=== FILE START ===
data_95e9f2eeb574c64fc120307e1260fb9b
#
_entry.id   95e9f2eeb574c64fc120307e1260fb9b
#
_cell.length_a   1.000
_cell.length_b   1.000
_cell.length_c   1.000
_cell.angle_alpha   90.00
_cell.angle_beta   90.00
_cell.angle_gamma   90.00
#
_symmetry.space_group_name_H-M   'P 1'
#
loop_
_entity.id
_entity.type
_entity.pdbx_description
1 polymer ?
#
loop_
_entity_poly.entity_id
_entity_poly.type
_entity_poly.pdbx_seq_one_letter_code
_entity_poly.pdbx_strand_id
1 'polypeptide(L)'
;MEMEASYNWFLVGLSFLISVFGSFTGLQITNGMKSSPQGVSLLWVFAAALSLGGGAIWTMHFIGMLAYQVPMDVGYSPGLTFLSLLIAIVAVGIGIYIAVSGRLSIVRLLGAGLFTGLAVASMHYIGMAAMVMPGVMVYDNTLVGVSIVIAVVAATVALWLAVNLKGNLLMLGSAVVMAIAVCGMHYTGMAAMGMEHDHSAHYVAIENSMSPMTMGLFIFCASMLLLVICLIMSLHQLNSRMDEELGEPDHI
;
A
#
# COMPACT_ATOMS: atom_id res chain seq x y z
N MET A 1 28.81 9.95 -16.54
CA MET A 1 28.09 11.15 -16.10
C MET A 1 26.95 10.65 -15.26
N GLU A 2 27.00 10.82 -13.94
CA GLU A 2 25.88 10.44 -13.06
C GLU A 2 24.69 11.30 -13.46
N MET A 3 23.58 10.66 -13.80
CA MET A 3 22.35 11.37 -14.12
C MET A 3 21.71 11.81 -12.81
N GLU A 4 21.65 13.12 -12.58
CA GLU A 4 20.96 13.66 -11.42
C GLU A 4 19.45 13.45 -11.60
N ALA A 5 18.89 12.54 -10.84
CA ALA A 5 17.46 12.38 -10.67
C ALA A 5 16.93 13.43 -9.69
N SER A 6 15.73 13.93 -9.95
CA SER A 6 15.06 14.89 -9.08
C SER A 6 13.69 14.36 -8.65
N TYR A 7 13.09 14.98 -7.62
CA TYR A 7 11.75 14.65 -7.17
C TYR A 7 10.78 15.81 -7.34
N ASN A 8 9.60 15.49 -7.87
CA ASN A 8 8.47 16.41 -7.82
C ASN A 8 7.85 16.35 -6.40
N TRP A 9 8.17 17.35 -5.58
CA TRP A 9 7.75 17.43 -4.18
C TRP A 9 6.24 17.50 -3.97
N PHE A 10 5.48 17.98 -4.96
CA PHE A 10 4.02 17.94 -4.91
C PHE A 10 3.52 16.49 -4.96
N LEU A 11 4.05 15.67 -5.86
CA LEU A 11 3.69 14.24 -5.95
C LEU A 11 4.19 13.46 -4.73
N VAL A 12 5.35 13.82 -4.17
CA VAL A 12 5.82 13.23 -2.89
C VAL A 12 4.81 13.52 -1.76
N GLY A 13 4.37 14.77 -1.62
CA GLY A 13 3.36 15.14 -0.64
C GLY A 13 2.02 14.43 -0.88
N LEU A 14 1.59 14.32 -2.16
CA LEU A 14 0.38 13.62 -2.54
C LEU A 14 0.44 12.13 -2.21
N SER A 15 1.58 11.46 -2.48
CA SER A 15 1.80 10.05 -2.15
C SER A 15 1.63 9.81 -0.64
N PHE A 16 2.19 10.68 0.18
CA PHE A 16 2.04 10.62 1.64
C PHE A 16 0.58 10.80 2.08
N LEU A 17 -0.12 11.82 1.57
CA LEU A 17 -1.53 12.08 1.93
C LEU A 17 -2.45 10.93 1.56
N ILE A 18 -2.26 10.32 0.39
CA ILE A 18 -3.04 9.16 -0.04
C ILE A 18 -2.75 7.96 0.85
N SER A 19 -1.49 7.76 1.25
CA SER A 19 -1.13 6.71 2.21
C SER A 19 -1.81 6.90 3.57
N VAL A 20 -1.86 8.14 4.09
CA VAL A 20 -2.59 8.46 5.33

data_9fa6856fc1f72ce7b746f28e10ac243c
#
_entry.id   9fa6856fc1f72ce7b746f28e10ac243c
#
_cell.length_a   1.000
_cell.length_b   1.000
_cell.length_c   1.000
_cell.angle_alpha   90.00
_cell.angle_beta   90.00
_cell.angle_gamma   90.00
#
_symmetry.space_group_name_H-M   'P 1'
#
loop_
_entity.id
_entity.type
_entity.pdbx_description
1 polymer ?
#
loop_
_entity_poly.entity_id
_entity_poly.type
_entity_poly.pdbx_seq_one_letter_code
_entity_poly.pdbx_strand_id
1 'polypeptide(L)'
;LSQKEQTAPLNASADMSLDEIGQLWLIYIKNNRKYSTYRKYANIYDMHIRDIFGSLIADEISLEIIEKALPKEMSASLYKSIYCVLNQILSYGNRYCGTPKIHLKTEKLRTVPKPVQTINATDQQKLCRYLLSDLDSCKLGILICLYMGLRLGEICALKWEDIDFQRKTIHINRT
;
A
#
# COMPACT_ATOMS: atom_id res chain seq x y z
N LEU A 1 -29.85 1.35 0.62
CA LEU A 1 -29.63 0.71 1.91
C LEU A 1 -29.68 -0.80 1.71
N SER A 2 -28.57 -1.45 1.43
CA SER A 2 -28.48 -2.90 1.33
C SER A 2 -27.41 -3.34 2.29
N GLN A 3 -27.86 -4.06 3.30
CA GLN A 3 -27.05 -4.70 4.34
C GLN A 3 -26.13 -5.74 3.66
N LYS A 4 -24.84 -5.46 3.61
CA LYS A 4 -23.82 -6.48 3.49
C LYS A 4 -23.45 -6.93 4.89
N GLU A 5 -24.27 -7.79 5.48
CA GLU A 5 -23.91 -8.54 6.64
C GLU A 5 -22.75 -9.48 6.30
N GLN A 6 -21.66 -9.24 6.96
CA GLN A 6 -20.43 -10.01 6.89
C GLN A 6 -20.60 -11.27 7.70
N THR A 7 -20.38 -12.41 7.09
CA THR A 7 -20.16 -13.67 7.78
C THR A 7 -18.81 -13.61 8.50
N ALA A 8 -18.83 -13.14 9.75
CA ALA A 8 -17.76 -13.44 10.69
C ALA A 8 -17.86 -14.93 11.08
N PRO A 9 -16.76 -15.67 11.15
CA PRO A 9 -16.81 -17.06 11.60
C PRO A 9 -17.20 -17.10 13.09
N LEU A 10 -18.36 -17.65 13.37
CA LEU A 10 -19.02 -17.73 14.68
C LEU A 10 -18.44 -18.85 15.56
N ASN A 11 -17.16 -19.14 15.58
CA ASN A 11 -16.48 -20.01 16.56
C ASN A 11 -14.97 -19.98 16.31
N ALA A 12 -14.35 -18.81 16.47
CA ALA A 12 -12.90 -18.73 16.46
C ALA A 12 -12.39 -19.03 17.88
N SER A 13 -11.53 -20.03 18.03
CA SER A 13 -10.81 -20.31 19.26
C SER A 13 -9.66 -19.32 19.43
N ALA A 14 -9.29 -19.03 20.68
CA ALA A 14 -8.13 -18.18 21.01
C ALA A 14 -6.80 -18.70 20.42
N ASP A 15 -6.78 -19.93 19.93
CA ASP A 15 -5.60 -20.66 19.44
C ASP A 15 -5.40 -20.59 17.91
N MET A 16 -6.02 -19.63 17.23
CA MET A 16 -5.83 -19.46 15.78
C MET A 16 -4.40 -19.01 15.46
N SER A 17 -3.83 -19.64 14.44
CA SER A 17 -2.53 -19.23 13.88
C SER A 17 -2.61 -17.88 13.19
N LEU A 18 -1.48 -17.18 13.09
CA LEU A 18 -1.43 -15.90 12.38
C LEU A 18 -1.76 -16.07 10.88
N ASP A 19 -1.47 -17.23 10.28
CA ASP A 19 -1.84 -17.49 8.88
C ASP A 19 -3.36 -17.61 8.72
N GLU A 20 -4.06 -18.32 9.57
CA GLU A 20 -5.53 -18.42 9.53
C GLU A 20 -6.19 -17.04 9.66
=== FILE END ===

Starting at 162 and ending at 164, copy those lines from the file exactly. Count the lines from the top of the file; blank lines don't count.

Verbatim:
N ASP A 15 -6.78 -19.93 19.93
CA ASP A 15 -5.60 -20.66 19.44
C ASP A 15 -5.40 -20.59 17.91